Portfolio manager Benoit Poliquin says there are bargains to be had, but they do come with some uncertainty. He names three industrial stocks as his ‘best buy’ favourites.
When Investor’s Digest checked in with veteran Ottawa-area portfolio manager Benoit Poliquin last March, he expressed optimism that contradicted many market observers, who had predicted a summer or fall recession. Nowadays, however, his positive attitude has dampened somewhat.
In an Oct. 15 interview, when reminded of his past thesis, Mr. Poliquin says: “I guess I was right and the markets were hitting all-time highs.”
Remarking on current conditions, he says: “I’m actually worried the market might melt up at the end of the year. As hard as December 2018 was, maybe we’ll see a mirror image in 2019.”
Mr. Poliquin is president and lead portfolio manager at Ex-ponent Investment Management, which he founded in 2011. He has worked in the industry for roughly 25 years and co-wrote Cherished Fortune: Make Your Wealth Your Business, a personal finance book released at the beginning of this year.
Beware year-end buying activity
Given the spurts of market volatility since March, many investors, including large-scale, institutional ones, have stayed on the sidelines in bearish anticipation of a lasting downturn, he says. Accordingly, they have missed out on price gains on the rebound. As the year comes to a close, investors, particularly fund managers and the like trying to make a quota before the end of 2019, may rush back into the market, rapidly driving up share prices.
Unfortunately, once those fund managers have made up the gains they lost by sitting on cash, they will sell the stocks, resulting in a “melt up” with plenty of room to quickly plunge again, Mr. Poliquin suggests.
For example, Netflix Inc. (NASDAQ—NFLX) was one of the worst-performing stocks on the S&P 500 in the second quarter after famously leading the pack along with other giant tech stocks in recent years. “You can hear the money leave a sector (because it comes so fast and hard),” says Mr. Poliquin.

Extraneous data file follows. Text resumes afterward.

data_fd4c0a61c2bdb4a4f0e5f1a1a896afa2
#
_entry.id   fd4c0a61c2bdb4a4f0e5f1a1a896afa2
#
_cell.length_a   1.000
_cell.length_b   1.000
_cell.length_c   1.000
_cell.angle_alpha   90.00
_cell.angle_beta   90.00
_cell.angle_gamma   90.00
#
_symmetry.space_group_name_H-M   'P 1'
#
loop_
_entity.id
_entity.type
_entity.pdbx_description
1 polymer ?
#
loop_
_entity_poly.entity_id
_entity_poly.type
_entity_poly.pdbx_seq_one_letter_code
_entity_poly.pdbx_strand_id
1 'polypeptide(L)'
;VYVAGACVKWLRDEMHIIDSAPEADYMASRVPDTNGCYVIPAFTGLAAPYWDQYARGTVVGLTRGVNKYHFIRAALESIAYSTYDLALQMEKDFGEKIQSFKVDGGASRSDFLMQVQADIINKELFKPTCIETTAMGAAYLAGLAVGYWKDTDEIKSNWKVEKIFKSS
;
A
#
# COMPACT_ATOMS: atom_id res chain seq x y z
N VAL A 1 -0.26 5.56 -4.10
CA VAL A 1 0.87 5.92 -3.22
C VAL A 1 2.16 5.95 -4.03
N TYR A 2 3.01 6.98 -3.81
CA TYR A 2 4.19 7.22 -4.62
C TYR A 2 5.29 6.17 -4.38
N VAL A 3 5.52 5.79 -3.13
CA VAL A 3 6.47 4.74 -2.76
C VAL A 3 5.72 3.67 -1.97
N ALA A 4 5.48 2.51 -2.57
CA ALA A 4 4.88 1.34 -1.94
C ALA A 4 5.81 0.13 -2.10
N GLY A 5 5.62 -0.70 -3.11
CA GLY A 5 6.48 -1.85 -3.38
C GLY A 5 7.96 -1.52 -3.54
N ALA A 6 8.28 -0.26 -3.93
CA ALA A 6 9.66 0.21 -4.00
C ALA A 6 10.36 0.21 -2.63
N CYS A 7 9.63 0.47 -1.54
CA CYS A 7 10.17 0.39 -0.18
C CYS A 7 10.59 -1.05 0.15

The portfolio manager explains that he has kept his clients’ assets relatively liquid, albeit not simply out of fear. “We’ve had a lot of cash, but it’s not so much a market call ’cause we’re having trouble finding value, which is normal.”
Nevertheless, he continues, “There are some bargains, but you’ve got to be willing to accept some uncertainty around those bargains. There have been pockets of really interesting softness,” namely industrial stocks.
The portfolio manager points out that many industrial stocks had sold off on the basis of poor economic activity indicators, such as Magna International Inc. (TSX—MG; NYSE—MGA) and Linamar Corp. (TSX—LNR), despite their high quality.
Mr. Poliquin’s ‘best buy’ picks are industrial conglomerate and Post-it note inventor 3M Co. (NYSE—MMM), German chemical giant BASF SE (OTCMKTS—BASFY) and packaging products and systems firm Intertape Polymer Group Inc. (TSX—ITP). All three have similarly suffered unfairly, he argues.
“These are good companies. They’re innovators, they’ve been through many recessions before.”
Ironically, negative sentiment surrounding industrial stocks bolsters his rationale to buy, since it makes it easier for companies in the sector to exceed expectations. The portfolio manager cites US bolt and screw maker Fastenal Company (NASDAQ—FAST) as a recent example of how poor expectations have been. On Oct. 11, the stock gained 16 per cent or about US$2 billion in overall market capitalization in a day after its 2019 third-quarter figures beat forecasts.
“That’s what really changed my mind. . . . I didn’t realize how negative the expectations were,” says Mr. Poliquin.
Get paid while you wait
While an industrials rally might snap back on investors in a melt-up scenario, positive geopolitical news (combined with solid financial results), whether related to the Hong Kong protest, Brexit, negative bond yields around the world, or something else, could keep the good times rolling, he argues. “It doesn’t even have to be a resolution itself, just something that changes the narrative.”
As major industrial stocks widely held by ETFs, BASF and 3M could rise especially quickly on good results.
Meanwhile, mid-cap Intertape’s product line of packaging films, tape used for construction and related items stands to benefit from the shift from retail to direct-to-consumer sales. (It supplies Amazon.com Inc., among others.)
Mr. Poliquin concedes that his new thesis may prove incorrect and industrial stocks may fall, although the companies that he highlights have excellent prospects for turning around.
Fortunately, all three offer healthy, stable dividends if one needs to wait for a recovery before selling. Intertape’s dividend yields 4.5 per cent, BASF yields 5.3 per cent and 3M yields 2.3 per cent.
This is an edited version of an article that was originally published for subscribers in the November 1, 2019, issue of Investor’s Digest of Canada. You can profit from the award-winning advice subscribers receive regularly in Investor’s Digest of Canada.
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